CHARLESTON - Winter-weary motorists faced another potentially treacherous commute this morning in parts of the Mid-Atlantic as frigid weather blew in just days before the start of spring.
Snow was expected by this afternoon from the Central Appalachians to the Jersey Shore. Parts of eastern West Virginia, central and west-central Virginia and the Shenandoah Valley could see up to 10 inches of snow. Smaller accumulations were expected in Kentucky, Tennessee, Pennsylvania, Maryland, New Jersey and Washington, D.C. Parts of Southern Virginia and North Carolina braced for a slippery mix of rain, sleet and snow.
Forecasters warned that travel in the snowy areas could be dangerous and urged drivers not to let their guards down. Federal offices in the Washington area were closed for the day today.
COLD FISHING — From right, Greg Holcomb, 33, John Carpenter, 25, and Dave Blackhurst, 34, all of Charleston, fish in the Kanawha River at Haddad Riverfront Park during a steady snow shower, Sunday in Charleston. -- Associated Press
Patience was wearing thin for many.
"Never thought of March as being spring. But snow, yeah, I'm over snow," said Jackie Denham, who was at a grocery store in Alexandria, Va., on Sunday.
Rain and thunderstorms were expected in the Southeast, some of which could be strong.
Winter's return follows several days of spring-like temperatures. With spring officially starting Thursday, people weary of shoveling snow are hoping that the latest storm will be winter's final encore.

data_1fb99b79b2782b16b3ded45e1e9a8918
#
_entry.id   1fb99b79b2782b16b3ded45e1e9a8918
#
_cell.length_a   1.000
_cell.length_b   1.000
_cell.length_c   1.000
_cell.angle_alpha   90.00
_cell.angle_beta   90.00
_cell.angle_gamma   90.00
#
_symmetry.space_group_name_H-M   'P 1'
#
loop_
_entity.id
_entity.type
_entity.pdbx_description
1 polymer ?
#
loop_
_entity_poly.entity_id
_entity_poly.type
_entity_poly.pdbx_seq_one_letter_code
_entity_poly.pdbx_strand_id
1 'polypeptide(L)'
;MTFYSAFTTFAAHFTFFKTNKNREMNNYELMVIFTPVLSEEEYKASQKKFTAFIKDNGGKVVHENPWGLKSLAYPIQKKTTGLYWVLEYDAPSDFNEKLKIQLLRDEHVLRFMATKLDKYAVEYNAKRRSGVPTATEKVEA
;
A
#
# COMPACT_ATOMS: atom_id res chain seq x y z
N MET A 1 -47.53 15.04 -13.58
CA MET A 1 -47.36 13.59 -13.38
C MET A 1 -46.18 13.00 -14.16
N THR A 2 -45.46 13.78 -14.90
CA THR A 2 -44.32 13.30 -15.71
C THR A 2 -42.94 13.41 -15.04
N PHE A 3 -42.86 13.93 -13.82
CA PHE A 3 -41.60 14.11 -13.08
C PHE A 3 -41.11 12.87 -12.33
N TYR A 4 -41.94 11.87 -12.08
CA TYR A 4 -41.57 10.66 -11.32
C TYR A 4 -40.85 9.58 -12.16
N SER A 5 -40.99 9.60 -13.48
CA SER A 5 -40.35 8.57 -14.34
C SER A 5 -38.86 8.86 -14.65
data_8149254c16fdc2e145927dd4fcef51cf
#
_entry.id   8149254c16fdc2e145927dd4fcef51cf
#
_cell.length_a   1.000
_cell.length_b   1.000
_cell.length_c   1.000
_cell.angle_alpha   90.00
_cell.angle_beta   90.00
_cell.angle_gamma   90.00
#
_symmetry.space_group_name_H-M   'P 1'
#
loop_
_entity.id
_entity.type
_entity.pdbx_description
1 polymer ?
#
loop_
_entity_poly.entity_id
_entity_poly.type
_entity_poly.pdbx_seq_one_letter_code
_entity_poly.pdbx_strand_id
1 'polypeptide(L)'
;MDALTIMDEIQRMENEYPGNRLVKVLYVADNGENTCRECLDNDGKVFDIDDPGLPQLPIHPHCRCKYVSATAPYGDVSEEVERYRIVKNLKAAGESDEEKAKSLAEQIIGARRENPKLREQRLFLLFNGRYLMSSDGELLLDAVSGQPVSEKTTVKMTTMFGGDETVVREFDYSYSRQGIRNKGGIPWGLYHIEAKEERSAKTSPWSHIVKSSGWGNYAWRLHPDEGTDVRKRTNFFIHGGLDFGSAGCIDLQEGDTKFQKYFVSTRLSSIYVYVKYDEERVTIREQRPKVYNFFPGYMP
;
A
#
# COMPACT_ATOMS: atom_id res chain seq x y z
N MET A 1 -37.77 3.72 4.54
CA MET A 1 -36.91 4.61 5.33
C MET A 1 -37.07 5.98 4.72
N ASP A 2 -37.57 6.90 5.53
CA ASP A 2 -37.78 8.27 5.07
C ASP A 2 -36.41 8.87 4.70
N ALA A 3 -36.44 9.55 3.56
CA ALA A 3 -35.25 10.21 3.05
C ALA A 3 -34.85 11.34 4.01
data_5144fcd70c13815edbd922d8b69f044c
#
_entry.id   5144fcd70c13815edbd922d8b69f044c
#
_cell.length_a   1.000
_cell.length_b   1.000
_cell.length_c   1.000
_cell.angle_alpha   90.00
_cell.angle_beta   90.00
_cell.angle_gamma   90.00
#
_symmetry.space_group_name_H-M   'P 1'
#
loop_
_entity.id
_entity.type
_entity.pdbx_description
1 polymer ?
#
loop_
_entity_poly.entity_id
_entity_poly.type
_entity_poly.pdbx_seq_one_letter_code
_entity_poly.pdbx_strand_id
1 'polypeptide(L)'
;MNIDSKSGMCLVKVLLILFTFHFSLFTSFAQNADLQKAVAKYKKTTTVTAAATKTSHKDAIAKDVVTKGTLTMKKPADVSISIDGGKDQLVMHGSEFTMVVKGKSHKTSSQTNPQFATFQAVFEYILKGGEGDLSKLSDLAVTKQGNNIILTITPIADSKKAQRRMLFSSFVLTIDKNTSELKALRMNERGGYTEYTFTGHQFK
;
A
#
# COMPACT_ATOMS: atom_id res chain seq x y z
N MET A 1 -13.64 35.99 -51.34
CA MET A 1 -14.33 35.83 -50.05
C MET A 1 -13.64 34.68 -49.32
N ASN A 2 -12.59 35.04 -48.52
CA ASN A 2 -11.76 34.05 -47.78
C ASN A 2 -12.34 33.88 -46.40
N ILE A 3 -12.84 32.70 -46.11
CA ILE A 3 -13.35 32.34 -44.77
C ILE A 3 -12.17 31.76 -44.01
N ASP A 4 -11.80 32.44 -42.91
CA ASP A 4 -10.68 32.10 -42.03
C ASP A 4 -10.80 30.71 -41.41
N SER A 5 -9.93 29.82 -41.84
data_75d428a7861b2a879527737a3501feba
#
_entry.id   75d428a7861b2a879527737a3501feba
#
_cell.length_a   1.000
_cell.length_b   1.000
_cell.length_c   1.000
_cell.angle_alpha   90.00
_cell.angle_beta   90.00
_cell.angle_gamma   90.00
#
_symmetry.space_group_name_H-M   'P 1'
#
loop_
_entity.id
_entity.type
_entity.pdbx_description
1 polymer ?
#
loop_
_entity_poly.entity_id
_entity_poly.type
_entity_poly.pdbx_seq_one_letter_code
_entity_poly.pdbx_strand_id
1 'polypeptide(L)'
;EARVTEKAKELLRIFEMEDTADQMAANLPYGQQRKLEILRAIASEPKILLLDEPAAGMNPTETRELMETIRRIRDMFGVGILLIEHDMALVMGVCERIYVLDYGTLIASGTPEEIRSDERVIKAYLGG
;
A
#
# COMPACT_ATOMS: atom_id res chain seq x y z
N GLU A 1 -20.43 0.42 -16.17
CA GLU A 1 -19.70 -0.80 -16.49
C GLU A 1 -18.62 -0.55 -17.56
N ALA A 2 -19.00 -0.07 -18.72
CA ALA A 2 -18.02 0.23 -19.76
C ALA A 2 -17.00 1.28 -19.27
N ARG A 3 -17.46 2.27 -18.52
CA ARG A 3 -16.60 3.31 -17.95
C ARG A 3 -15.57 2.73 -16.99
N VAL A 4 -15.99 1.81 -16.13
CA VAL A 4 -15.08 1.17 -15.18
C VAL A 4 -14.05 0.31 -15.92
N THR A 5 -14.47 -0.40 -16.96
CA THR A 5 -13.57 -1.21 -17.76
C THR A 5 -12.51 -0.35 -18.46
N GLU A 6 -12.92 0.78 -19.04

Ricardo Contreras, an upholsterer from Harrisburg, Pa., said he was tired of the winter and had no plans to shovel whatever might fall overnight.
"I'll just let it melt by itself," Contreras said.
Engineer Bill Bingham, heading into the West Shore Plaza in Lemoyne, Pa., for Sunday breakfast, said he was most looking forward to playing some golf for the first time in many months.
"I really like the winter, but I'm done with the snow now," Bingham said. "I'm ready for spring."
Richard Windsor of Jackson, N.J., said he was not that impressed by the new storm system. Several previous storms this season dropped 10 or more inches of snow in the state.
"With the winter we've had, I'm not worried about an inch or two of snow," Windsor said as he gassed up his sport utility vehicle Sunday morning. "I figure if I made it through the stronger storms, I can handle this."
Temperatures in many areas are expected to be in tune with spring by Thursday.
But forecasters cannot say whether winter weather will finally end. Forecasters said snowstorms are typical through March.